The apartment buildings were built using Jakarta Government’s budget (80%).  Private sectors participated in donating CSR money to provide furniture’s and facilities for the apartment’s building, e.g. television set, refrigerator, oven and eating utensils to increase their quality of living.  In our National Regulation, the private sectors should contribute 5% from their benefit to CSR (Corporate Social Responsibility).

The next stage, in building the new apartments and some infrastructure and facilities, the budget will be supported by contribution of the private sector with “cross subsidy financial scheme”. As compensation from the right to reclaimed of the coastal waterfront area, private sector has the obligation to contribute around 20% to the program of urban revitalization, especially for the poor existing area that has been committed in the Development Agreement. The land of reclamation area still owns by the Government and also the planning and the development control still by the government

 

Other climate change targets include:

 

  • CO2 reduction: by increasing green spaces by around 11,100 hectares, Jakarta aims to reduce CO2 emissions by around 653 tonnes of CO2e, increasing as more green spaces and city forests are built;
  • Climate change risk and vulnerability reduction: targets include the reduction in duration, depth and coverage of an inundated area (from 24 hours to 1 hour), in the number of residents vulnerable to floods and displacement (down by 13%);
  • Water quality improvement: most water used by vulnerable residents is contaminated by e-coli bacteria, due to the closeness to latrines and unsanitary waste management. Relocation is expected to reduce sedimentation caused by solid waste  (90-200 tonnes per day)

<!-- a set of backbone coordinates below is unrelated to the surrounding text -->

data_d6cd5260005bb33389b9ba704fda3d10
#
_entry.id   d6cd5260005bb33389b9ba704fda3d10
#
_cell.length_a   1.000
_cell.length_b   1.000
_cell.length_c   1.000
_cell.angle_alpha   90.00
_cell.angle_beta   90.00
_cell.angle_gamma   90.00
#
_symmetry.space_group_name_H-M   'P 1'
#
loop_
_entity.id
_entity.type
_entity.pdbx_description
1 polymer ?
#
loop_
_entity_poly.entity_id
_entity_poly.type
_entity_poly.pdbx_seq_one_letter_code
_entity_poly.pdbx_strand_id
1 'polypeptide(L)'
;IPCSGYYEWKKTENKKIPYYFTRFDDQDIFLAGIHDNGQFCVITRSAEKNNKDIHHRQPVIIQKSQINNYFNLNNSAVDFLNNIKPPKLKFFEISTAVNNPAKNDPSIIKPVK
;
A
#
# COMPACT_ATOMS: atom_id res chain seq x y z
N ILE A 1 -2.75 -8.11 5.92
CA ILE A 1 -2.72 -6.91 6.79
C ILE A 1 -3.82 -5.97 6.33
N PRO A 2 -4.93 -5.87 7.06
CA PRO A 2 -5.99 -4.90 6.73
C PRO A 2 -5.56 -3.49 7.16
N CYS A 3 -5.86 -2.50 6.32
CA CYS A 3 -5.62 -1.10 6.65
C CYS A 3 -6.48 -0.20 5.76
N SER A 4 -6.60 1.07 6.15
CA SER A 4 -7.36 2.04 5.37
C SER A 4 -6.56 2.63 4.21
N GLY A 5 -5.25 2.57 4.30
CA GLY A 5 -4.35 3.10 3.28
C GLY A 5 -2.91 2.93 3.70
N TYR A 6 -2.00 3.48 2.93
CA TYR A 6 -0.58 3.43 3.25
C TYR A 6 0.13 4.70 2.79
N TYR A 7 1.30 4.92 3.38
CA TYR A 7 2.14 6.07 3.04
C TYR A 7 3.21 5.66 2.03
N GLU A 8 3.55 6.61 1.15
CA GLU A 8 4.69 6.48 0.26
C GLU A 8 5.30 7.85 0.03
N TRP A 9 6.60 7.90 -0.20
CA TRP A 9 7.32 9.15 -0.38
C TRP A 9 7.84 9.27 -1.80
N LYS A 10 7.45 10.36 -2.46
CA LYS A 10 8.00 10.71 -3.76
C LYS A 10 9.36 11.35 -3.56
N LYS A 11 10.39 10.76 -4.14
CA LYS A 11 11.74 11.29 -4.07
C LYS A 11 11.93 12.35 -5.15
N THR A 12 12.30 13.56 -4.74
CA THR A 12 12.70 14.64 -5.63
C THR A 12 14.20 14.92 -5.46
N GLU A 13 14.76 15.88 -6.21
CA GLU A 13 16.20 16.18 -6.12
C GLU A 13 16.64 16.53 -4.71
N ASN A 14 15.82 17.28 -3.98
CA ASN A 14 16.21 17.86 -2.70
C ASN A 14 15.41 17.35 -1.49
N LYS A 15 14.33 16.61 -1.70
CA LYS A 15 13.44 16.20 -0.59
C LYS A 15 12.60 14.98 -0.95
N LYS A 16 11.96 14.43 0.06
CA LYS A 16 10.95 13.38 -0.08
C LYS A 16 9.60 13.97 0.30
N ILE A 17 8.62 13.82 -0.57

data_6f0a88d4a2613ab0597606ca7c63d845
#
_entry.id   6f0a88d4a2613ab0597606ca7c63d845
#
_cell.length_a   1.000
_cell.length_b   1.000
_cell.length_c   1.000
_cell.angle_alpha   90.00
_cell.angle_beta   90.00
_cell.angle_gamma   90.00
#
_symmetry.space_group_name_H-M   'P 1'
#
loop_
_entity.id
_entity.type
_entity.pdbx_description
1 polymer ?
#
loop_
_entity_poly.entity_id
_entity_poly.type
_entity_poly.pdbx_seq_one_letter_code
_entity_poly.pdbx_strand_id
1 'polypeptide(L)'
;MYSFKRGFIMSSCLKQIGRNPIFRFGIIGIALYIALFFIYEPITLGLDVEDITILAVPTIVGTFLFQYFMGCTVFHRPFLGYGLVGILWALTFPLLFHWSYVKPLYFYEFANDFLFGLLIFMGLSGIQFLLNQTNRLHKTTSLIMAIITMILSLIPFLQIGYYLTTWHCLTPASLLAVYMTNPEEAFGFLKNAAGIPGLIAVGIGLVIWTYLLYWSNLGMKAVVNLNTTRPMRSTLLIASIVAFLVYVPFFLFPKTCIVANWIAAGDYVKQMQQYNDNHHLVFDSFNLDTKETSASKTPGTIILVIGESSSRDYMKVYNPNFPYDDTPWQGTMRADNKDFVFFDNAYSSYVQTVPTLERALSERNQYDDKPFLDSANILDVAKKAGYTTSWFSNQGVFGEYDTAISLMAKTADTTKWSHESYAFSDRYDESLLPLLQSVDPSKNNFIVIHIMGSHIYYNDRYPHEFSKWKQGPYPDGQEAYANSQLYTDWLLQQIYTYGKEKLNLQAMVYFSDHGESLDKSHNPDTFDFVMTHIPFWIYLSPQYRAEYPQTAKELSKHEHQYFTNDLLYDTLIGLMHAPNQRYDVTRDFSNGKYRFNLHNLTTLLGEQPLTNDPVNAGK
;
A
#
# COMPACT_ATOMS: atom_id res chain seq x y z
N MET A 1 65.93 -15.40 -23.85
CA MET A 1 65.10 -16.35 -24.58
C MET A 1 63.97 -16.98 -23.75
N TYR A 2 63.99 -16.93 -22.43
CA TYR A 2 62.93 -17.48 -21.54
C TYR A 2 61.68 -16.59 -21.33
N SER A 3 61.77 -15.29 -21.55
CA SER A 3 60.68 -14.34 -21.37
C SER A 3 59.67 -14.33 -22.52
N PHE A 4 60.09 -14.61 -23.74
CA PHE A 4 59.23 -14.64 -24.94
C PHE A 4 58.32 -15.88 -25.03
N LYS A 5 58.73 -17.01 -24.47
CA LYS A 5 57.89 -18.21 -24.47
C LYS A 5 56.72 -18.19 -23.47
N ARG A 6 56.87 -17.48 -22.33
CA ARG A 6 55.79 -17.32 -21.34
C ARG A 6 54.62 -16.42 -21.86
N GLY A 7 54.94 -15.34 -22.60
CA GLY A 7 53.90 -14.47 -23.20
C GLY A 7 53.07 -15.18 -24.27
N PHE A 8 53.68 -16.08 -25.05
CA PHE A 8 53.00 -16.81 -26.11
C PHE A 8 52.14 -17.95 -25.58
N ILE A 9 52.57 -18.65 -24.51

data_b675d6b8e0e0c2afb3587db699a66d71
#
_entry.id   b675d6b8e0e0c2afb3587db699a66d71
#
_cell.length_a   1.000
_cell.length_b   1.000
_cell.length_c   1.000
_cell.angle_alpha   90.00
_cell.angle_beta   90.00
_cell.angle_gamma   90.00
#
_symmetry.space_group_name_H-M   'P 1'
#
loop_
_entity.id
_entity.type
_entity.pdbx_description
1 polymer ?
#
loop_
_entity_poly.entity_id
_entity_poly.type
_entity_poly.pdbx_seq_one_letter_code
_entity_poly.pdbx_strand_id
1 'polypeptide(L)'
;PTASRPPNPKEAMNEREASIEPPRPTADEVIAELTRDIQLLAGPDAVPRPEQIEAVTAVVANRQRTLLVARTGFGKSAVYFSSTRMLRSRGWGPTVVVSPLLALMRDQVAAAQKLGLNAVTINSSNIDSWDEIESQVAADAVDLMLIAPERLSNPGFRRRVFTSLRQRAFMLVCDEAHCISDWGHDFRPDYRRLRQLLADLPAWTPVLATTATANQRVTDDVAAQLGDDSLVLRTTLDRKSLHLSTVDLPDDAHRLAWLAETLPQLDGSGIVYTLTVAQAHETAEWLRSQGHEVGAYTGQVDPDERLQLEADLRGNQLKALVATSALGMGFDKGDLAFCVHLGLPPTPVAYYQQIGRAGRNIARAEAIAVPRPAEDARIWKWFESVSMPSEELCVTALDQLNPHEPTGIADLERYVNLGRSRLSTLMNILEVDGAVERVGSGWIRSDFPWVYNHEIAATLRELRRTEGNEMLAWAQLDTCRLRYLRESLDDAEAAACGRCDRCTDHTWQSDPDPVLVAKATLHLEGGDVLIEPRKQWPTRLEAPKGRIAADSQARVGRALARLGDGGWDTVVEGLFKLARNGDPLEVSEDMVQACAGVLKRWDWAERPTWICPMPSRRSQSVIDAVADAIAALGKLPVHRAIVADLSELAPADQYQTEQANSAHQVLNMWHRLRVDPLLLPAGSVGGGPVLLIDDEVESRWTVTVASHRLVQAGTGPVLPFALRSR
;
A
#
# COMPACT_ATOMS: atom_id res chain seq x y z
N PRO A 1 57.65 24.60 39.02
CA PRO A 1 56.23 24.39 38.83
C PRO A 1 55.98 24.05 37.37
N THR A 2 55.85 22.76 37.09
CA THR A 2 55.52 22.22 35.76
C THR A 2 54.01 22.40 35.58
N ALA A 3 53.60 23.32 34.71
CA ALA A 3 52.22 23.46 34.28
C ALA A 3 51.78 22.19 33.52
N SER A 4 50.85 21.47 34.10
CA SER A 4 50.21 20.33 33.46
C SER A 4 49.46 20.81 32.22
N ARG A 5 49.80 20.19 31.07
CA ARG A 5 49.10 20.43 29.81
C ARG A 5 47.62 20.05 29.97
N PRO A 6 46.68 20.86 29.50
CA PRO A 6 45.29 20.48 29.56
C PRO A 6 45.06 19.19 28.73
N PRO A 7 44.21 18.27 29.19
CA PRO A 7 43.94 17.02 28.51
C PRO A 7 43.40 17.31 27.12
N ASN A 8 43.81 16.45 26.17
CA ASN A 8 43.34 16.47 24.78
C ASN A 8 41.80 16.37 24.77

• The improvement of the quality of living. They have subsidized apartment, free school, free bus ticket, and get smart card and health card, and the more chance to have a job  with the involvement of stakeholders,  such NGO and private sectors to give them training and capacity building.  

Projected Outcomes

  • Environmental benefits: the project is implemented in accordance with the spatial plan of Jakarta for 2030, which mandates a 30% increase in green open space of 30%, a 5% increase in blue open space, and affordable housing with good sanitation;  a number of people are positively and directly impacted from this project - that is around 3000 people (520 families), and for the previous stage (14,200 families), and by the end of the program (2017/2018), it will be 400,000  vulnerable people (50,000 families) who are living in squatters at the 290,860 meters’ river banks area and covers 3,422,500 m2 reservoirs in Jakarta. More than a half the population of Jakarta (6,7 million) who are prone to the flood risk will be also be positively indirectly impacted; they will no longer be a victim of annual flooding due to the increase in the water capacity and land absorbing of the river and reservoir as well as water retention